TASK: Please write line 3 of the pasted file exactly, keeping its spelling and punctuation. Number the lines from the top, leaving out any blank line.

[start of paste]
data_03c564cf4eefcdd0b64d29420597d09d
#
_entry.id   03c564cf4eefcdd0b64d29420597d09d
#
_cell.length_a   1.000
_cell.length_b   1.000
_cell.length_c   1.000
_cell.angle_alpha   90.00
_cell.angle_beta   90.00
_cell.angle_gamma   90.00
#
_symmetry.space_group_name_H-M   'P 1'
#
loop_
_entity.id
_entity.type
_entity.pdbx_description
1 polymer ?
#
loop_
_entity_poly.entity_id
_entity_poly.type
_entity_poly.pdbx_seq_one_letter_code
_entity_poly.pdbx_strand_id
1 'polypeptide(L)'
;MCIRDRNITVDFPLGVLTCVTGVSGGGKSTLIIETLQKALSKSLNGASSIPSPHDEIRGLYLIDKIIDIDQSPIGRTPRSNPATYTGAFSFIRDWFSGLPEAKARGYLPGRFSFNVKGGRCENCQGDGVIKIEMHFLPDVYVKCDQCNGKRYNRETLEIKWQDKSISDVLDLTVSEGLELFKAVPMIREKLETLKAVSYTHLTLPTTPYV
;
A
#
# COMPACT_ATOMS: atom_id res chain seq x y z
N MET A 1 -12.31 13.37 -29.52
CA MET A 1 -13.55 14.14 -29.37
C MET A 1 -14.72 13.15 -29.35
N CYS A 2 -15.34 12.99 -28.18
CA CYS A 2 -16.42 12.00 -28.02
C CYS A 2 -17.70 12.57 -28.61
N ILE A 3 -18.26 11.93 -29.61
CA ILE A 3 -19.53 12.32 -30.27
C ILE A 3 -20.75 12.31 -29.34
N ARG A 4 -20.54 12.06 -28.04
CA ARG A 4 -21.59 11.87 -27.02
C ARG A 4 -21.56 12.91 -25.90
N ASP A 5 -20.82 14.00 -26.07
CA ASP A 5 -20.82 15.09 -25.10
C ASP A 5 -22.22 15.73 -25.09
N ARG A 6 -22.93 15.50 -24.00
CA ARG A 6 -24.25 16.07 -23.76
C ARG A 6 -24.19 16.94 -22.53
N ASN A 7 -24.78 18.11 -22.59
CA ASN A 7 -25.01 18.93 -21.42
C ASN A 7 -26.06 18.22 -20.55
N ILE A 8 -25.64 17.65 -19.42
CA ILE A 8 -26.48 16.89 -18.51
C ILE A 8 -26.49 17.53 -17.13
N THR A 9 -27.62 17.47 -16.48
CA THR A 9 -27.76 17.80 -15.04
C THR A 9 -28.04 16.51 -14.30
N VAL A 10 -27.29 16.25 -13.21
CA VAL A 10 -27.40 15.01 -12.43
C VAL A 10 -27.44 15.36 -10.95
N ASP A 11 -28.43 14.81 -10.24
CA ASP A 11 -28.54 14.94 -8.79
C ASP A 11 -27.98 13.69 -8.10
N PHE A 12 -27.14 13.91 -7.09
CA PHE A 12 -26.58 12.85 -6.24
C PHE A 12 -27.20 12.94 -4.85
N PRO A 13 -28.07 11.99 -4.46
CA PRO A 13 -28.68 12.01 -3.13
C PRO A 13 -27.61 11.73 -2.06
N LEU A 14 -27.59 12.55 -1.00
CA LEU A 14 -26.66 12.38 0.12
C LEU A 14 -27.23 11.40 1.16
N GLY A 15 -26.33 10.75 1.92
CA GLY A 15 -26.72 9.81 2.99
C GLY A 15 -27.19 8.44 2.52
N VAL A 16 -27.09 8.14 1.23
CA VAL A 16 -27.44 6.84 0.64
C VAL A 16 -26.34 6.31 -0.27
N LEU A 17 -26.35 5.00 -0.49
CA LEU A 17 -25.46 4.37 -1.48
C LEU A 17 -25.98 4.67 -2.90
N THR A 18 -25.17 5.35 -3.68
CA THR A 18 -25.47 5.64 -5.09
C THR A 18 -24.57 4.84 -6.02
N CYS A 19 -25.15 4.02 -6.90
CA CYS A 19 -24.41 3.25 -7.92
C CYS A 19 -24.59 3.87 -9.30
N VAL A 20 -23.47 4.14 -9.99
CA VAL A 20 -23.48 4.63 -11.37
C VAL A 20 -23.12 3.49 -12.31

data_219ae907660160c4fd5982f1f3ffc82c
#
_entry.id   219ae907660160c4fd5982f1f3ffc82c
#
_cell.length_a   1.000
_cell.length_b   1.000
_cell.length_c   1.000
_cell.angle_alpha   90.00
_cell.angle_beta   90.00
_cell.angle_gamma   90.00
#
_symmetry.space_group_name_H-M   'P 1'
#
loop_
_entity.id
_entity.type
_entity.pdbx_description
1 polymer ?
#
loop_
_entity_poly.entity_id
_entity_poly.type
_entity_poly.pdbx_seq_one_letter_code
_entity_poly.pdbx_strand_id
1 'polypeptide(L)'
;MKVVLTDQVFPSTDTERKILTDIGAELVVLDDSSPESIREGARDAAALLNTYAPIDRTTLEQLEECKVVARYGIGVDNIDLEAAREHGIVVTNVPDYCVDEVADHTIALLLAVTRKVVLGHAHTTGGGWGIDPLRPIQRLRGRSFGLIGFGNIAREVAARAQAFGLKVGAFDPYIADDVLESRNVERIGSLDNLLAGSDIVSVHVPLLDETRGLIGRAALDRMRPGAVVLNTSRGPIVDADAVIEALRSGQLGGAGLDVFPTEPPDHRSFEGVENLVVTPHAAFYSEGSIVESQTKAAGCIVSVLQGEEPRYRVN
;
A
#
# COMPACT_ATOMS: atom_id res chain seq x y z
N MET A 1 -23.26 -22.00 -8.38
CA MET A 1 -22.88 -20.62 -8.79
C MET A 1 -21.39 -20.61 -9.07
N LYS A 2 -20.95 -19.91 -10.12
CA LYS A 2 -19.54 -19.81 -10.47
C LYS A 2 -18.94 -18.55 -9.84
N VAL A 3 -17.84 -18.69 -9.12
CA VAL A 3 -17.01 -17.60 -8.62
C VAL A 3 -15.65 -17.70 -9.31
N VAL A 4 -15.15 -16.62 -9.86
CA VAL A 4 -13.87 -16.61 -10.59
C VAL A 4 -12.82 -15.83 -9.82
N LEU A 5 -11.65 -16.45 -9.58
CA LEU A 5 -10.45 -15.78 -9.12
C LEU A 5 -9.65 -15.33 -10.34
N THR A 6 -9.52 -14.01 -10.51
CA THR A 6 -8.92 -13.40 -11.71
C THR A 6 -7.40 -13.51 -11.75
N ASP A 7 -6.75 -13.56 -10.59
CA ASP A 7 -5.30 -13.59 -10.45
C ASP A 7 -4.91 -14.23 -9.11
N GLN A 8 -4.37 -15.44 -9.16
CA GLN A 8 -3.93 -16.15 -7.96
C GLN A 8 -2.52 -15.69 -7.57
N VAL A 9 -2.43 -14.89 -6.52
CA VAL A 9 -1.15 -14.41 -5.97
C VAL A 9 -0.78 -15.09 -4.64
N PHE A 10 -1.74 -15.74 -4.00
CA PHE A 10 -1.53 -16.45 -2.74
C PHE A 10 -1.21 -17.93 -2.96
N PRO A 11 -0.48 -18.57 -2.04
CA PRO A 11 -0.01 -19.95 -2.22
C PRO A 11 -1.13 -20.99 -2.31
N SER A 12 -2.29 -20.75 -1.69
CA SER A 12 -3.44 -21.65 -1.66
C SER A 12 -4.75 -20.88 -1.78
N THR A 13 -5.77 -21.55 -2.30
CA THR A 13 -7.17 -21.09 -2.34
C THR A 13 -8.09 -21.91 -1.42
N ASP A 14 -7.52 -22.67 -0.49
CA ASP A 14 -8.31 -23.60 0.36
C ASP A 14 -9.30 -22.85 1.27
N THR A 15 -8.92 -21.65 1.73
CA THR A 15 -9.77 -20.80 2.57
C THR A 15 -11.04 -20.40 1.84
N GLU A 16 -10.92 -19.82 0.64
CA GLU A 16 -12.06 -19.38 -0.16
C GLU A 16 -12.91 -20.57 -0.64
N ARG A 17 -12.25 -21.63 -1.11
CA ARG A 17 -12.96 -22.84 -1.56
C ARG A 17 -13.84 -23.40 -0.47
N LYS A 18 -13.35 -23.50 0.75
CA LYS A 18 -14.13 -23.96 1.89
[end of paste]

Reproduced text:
_entry.id   03c564cf4eefcdd0b64d29420597d09d